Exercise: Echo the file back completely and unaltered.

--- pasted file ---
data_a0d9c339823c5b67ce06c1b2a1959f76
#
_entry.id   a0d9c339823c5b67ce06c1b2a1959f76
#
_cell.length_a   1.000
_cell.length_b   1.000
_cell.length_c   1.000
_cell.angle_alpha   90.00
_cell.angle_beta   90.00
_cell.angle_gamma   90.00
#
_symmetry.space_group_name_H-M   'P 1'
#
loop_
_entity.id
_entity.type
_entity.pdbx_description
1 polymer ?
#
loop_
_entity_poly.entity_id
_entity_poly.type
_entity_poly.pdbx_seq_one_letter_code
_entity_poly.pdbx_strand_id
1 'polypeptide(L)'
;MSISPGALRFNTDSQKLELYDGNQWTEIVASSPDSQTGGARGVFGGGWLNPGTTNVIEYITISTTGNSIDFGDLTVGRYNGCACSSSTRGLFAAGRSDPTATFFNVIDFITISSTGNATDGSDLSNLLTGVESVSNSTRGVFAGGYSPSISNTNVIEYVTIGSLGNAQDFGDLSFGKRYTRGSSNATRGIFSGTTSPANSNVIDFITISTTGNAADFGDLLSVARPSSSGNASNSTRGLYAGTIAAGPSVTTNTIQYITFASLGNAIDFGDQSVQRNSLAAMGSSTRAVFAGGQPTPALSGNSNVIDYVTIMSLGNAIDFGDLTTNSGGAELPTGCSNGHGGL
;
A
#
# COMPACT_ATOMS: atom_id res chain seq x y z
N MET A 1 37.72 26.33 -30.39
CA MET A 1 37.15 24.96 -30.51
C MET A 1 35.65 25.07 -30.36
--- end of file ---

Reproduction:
data_a0d9c339823c5b67ce06c1b2a1959f76
#
_entry.id   a0d9c339823c5b67ce06c1b2a1959f76
#
_cell.length_a   1.000
_cell.length_b   1.000
_cell.length_c   1.000
_cell.angle_alpha   90.00
_cell.angle_beta   90.00
_cell.angle_gamma   90.00
#
_symmetry.space_group_name_H-M   'P 1'
#
loop_
_entity.id
_entity.type
_entity.pdbx_description
1 polymer ?
#
loop_
_entity_poly.entity_id
_entity_poly.type
_entity_poly.pdbx_seq_one_letter_code
_entity_poly.pdbx_strand_id
1 'polypeptide(L)'
;MSISPGALRFNTDSQKLELYDGNQWTEIVASSPDSQTGGARGVFGGGWLNPGTTNVIEYITISTTGNSIDFGDLTVGRYNGCACSSSTRGLFAAGRSDPTATFFNVIDFITISSTGNATDGSDLSNLLTGVESVSNSTRGVFAGGYSPSISNTNVIEYVTIGSLGNAQDFGDLSFGKRYTRGSSNATRGIFSGTTSPANSNVIDFITISTTGNAADFGDLLSVARPSSSGNASNSTRGLYAGTIAAGPSVTTNTIQYITFASLGNAIDFGDQSVQRNSLAAMGSSTRAVFAGGQPTPALSGNSNVIDYVTIMSLGNAIDFGDLTTNSGGAELPTGCSNGHGGL
;
A
#
# COMPACT_ATOMS: atom_id res chain seq x y z
N MET A 1 37.72 26.33 -30.39
CA MET A 1 37.15 24.96 -30.51
C MET A 1 35.65 25.07 -30.36